The News Service
Career Week to cover looking for work in a tough economy and more
Career Week, a four-day series of programs for undergraduates about exploring employment options, will include discussion of such timely topics as searching for a job in a tough economy and while facing record-high cost of living.
PROVIDENCE, R.I. — Brown University’s Career Week, Nov. 12-15, 2003, will offer undergraduates an opportunity to explore a wide variety of career fields, connect with alumni, reflect on the future and its career opportunities, and find advice about directing their searches in a bewildering and challenging job market.
Students are invited to attend any of eight “Career Conversations” with alumni panelists on a broad range of employment-related topics, from searching for a job in a tough economy to myths about happiness and money. Alumni will also offer 22 career-specific panel discussions during the daylong Career Networking Conference Saturday, Nov. 15. In addition, seniors will have the opportunity to receive advice on business dining from an etiquette coach on Friday, Nov. 14, from 7 to 10 p.m. at the Faculty Club.
Sponsored by the Brown Alumni Association, the Career Services Office, the Office of Alumni Relations, the Fisher Family and an anonymous donor, Career Week is an annual event. More than 1,300 students and 150 alumni attended last year’s sessions.
The Career Conversations, to be held in the Petteruti Lounge of Faunce House, include:
Wednesday, Nov. 12
3 to 4 p.m. Happiness and Money: Some Myths and Realities
This session will work to debunk some widely held myths such as the positive correlation of money with happiness. It will consider studies and statistics that offer ideas on how to lead more satisfying work lives. The purpose is to support students in creating a reliable and stable platform from which they can examine goals and planned pathways as they enter the marketplace.
4:30 to 5:30 p.m. Transitions to the Real World of Work: Tales from the Trenches
A panel of recent alumni discusses how they made their job searches successful despite record-high cost-of-living hurdles.
6 to 7 p.m. Diversity in the Workplace: The Real Story
What does it mean to be a member of an under-represented minority – or a member of the majority – in today’s workforce? Alumni who have real-life experiences in corporations, law firms, nonprofits and professional schools will discuss how to deal with difficult diversity issues between colleagues and turn challenging hurdles into opportunities for advancement.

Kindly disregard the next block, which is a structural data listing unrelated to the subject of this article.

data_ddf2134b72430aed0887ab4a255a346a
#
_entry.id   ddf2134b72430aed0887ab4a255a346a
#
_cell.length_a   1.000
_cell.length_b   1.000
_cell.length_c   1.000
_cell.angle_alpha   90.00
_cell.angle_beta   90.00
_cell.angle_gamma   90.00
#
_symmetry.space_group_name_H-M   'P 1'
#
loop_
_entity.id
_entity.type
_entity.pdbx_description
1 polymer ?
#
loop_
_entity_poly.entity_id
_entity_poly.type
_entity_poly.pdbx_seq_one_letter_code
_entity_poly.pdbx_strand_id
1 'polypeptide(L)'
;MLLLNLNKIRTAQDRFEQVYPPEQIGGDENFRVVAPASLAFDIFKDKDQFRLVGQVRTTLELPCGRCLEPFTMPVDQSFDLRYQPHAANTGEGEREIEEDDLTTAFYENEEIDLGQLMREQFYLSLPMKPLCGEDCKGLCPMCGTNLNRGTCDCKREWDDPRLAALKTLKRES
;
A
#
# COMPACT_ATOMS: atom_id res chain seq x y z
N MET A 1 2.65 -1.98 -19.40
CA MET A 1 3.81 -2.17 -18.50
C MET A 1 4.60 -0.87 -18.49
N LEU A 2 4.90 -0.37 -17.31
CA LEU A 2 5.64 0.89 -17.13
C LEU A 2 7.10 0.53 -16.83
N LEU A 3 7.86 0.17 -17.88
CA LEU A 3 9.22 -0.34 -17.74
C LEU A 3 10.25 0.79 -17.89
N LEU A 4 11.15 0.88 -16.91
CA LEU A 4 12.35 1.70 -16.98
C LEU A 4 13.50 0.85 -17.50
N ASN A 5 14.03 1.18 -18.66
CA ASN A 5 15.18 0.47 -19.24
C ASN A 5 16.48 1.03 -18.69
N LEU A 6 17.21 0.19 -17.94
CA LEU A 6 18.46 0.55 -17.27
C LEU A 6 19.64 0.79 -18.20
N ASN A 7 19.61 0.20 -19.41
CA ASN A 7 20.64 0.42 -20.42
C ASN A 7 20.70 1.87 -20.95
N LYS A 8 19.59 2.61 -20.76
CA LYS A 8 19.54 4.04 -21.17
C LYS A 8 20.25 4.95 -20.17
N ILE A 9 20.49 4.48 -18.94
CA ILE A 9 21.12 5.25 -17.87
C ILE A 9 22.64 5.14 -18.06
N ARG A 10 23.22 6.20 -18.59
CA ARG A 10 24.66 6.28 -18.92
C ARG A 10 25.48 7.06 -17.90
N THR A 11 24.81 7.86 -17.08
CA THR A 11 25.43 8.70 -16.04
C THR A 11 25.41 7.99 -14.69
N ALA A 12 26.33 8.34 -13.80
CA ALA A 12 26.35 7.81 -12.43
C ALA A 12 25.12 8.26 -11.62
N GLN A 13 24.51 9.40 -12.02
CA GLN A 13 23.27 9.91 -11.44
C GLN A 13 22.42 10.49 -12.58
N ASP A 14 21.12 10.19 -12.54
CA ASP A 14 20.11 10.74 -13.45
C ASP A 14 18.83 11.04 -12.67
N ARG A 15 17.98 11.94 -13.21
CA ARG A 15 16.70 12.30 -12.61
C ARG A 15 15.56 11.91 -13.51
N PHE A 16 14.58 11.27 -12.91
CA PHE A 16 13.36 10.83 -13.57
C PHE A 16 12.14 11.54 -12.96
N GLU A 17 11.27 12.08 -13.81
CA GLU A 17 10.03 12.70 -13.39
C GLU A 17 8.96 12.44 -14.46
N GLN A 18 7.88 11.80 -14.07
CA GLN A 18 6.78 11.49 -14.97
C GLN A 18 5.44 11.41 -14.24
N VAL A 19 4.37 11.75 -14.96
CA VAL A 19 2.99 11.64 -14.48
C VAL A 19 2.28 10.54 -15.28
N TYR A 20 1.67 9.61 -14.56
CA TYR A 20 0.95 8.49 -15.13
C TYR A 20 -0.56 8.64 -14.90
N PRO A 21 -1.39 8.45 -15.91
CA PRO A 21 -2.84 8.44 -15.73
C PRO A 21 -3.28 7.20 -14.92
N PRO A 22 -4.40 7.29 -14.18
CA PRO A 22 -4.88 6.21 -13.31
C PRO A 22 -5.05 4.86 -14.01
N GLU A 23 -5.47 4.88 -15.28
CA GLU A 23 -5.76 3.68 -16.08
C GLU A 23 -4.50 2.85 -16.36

Thursday, Nov. 13
3 to 4 p.m. When is the Right Time for Graduate School?
Deciding when and if to go to graduate school is no simple question. Is avoiding the job search a good enough reason? It is often difficult for current college students to understand how graduate school will affect their lives. Recent alumni will describe how the decisions they made helped or hindered them.
4:30 to 5:30 p.m. Sexual Orientation in the Workplace
Searching for jobs, shifting careers and surviving in the workplace present various concerns for everyone, but issues regarding sexual orientation in the workplace present unique challenges for the LGBTQ community. This career conversation will be an opportunity for LGBTQ alumni to share their career choices, job search, workplace experiences and first-hand advice. A range of relevant topics will be covered, including researching and evaluating employers, “coming out” in the job search or workplace, employer and co-worker discrimination and resources of information and support.
6 to 7 p.m. Myths and Realities of Women Working for Change
Education, community work, and social services have traditionally been seen as “woman’s work,” and public policy and government continue to be the “man’s realm.” This roundtable discussion will feature women from different fields of public work reflecting on their experiences defining, accessing and attaining power.
Friday, Nov. 14
3 to 4 p.m. Communicating Effectively in an Interview
Interviewing is an art that takes careful practice. What is the right tone to present? How much should an applicant say when answering questions? What about body language? Barbara Tannenbaum, senior lecturer in the Department of Theatre, Speech and Dance, suggests effective strategies to help prepare for and navigate the sometimes choppy waters of an interview.
4:30 to 5:30 p.m. An International in the U.S. Workplace: Visas and Culture Shock
International students face unique challenges as they begin their professional careers. Adjusting to the culture of the workplace, dealing with visa issues and finding a community can seem overwhelming. This program will offer strategies, provide resources and bring international alumni back to campus to share their stories and advice.